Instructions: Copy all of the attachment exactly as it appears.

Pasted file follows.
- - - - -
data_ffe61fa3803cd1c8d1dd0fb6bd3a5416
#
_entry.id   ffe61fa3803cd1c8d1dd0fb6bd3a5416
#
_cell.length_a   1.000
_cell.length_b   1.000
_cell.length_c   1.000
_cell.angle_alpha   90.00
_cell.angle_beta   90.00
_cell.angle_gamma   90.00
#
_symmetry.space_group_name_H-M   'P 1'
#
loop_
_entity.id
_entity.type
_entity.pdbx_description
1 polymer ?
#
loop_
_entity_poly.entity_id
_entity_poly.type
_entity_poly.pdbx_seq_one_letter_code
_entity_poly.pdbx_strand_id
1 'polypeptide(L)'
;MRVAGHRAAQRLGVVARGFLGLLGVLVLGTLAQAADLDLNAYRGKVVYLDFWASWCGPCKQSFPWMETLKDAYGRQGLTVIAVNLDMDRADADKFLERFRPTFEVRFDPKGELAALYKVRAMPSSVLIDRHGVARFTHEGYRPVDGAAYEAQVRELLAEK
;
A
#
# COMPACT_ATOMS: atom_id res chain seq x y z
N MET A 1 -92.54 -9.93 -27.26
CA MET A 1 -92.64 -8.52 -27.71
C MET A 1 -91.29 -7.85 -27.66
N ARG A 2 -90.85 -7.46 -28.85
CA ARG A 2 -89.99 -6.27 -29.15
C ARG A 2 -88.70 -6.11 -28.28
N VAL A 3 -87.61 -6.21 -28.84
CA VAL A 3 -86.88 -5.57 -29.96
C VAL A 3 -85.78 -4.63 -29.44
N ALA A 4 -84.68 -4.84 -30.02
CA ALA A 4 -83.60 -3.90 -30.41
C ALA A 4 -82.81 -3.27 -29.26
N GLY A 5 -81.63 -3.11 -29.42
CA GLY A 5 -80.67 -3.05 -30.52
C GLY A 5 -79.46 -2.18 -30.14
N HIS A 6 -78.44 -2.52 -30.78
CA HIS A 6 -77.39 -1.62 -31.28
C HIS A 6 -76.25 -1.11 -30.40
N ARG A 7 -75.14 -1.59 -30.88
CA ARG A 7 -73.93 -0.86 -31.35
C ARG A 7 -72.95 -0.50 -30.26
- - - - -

data_ffe61fa3803cd1c8d1dd0fb6bd3a5416
#
_entry.id   ffe61fa3803cd1c8d1dd0fb6bd3a5416
#
_cell.length_a   1.000
_cell.length_b   1.000
_cell.length_c   1.000
_cell.angle_alpha   90.00
_cell.angle_beta   90.00
_cell.angle_gamma   90.00
#
_symmetry.space_group_name_H-M   'P 1'
#
loop_
_entity.id
_entity.type
_entity.pdbx_description
1 polymer ?
#
loop_
_entity_poly.entity_id
_entity_poly.type
_entity_poly.pdbx_seq_one_letter_code
_entity_poly.pdbx_strand_id
1 'polypeptide(L)'
;MRVAGHRAAQRLGVVARGFLGLLGVLVLGTLAQAADLDLNAYRGKVVYLDFWASWCGPCKQSFPWMETLKDAYGRQGLTVIAVNLDMDRADADKFLERFRPTFEVRFDPKGELAALYKVRAMPSSVLIDRHGVARFTHEGYRPVDGAAYEAQVRELLAEK
;
A
#
# COMPACT_ATOMS: atom_id res chain seq x y z
N MET A 1 -92.54 -9.93 -27.26
CA MET A 1 -92.64 -8.52 -27.71
C MET A 1 -91.29 -7.85 -27.66
N ARG A 2 -90.85 -7.46 -28.85
CA ARG A 2 -89.99 -6.27 -29.15
C ARG A 2 -88.70 -6.11 -28.28
N VAL A 3 -87.61 -6.21 -28.84
CA VAL A 3 -86.88 -5.57 -29.96
C VAL A 3 -85.78 -4.63 -29.44
N ALA A 4 -84.68 -4.84 -30.02
CA ALA A 4 -83.60 -3.90 -30.41
C ALA A 4 -82.81 -3.27 -29.26
N GLY A 5 -81.63 -3.11 -29.42
CA GLY A 5 -80.67 -3.05 -30.52
C GLY A 5 -79.46 -2.18 -30.14
N HIS A 6 -78.44 -2.52 -30.78
CA HIS A 6 -77.39 -1.62 -31.28
C HIS A 6 -76.25 -1.11 -30.40
N ARG A 7 -75.14 -1.59 -30.88
CA ARG A 7 -73.93 -0.86 -31.35
C ARG A 7 -72.95 -0.50 -30.26